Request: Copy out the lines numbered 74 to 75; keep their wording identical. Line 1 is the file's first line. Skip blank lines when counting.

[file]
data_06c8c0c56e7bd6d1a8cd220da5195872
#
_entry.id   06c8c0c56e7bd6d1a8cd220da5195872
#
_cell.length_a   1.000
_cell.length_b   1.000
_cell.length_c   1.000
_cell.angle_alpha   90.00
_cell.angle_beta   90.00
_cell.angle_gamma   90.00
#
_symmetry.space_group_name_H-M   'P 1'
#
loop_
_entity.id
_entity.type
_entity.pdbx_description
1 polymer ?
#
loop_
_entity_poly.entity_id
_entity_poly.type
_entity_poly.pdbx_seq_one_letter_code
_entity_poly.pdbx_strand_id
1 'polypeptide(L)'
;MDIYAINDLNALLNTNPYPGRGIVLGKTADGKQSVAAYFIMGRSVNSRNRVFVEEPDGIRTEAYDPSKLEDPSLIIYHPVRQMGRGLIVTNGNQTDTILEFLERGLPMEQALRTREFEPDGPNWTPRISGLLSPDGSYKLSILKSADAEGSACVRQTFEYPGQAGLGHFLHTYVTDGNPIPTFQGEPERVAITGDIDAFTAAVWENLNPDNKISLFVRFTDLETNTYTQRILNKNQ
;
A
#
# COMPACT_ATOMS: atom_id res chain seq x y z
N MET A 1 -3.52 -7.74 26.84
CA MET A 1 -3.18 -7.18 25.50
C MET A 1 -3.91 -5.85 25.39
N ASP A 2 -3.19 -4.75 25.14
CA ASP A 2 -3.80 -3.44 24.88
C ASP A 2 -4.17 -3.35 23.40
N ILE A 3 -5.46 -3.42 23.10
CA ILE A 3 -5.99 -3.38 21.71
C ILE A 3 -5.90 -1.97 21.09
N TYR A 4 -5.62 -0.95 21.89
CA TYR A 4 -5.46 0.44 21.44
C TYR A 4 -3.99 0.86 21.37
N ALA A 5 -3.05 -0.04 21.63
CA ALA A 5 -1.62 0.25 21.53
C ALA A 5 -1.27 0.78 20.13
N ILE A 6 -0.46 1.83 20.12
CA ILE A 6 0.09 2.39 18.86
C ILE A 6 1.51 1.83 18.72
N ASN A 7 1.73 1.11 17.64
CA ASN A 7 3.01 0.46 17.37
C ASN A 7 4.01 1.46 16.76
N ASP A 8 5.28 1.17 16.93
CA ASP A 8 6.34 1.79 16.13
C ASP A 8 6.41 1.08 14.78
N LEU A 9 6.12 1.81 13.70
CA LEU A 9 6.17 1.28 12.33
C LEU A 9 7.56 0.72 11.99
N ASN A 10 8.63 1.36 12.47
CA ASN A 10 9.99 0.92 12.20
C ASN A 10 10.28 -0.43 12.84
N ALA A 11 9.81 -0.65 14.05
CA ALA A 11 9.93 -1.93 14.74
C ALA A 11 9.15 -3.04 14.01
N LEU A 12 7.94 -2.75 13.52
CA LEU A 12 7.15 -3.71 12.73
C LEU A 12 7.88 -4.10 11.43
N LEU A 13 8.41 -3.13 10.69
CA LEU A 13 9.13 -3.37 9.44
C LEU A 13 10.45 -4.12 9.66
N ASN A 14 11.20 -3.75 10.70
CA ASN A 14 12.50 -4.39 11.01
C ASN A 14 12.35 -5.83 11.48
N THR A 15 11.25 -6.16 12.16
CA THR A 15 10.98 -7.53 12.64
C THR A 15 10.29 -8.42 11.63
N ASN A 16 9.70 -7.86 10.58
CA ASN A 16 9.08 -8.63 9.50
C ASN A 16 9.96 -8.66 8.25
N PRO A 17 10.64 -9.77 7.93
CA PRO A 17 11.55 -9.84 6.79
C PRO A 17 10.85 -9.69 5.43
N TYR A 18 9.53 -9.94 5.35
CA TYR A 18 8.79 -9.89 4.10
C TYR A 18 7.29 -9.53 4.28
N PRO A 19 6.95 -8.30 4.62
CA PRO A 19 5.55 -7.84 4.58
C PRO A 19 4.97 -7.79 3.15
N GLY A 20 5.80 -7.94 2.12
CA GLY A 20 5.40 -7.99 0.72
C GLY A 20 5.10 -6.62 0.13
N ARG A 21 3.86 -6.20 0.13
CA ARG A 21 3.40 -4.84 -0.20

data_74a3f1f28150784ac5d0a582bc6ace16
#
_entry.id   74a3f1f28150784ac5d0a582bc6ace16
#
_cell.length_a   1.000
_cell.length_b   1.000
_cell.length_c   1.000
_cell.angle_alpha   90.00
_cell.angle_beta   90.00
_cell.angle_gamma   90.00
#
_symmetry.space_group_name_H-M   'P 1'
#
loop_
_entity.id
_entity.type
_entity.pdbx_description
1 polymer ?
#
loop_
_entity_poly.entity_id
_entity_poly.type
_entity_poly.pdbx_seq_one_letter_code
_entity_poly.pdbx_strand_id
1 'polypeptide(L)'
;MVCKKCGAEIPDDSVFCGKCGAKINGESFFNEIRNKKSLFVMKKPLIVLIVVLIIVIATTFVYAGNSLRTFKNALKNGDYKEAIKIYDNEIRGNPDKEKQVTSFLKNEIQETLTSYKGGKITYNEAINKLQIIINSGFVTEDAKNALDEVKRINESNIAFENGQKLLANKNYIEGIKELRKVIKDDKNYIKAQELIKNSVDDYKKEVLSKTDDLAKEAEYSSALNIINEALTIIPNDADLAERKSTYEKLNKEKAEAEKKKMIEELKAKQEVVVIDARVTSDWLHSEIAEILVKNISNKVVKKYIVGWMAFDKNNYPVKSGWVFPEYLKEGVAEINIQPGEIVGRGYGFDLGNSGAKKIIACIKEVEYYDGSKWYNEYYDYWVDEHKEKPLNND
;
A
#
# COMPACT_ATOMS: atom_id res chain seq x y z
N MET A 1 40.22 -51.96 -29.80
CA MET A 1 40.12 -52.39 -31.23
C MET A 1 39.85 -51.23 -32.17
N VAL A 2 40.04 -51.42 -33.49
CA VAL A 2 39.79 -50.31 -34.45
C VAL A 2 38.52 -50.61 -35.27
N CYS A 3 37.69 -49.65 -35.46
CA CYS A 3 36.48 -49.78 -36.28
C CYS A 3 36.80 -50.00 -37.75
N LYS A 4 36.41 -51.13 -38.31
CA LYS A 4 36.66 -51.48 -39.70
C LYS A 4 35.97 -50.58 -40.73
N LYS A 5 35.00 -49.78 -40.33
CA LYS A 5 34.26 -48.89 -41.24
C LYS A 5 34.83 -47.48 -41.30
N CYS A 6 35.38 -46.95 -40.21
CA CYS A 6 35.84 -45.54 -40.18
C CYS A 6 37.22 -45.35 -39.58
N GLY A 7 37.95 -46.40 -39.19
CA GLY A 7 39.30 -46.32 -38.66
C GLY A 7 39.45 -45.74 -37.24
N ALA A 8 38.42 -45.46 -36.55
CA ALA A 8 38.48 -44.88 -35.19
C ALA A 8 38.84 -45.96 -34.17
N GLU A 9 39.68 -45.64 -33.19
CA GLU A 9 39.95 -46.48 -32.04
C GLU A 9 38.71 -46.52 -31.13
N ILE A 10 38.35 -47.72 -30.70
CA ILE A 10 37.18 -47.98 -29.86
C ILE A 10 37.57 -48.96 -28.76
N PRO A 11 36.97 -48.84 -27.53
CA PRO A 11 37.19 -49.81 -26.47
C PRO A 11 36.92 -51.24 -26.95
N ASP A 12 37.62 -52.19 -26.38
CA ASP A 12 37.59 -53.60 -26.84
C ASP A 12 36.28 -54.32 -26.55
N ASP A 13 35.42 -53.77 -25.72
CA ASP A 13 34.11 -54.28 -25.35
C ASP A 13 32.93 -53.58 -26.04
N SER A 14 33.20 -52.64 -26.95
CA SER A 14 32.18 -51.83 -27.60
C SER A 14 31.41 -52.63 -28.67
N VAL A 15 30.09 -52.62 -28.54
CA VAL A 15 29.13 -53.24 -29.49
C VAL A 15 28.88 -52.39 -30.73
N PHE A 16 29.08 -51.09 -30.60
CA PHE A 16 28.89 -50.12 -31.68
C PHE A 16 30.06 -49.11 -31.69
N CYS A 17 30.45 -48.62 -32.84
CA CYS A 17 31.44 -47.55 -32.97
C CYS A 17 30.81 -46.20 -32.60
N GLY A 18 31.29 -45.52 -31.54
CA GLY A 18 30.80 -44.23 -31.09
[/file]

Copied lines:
CA THR A 15 10.98 -7.53 12.64
C THR A 15 10.29 -8.42 11.63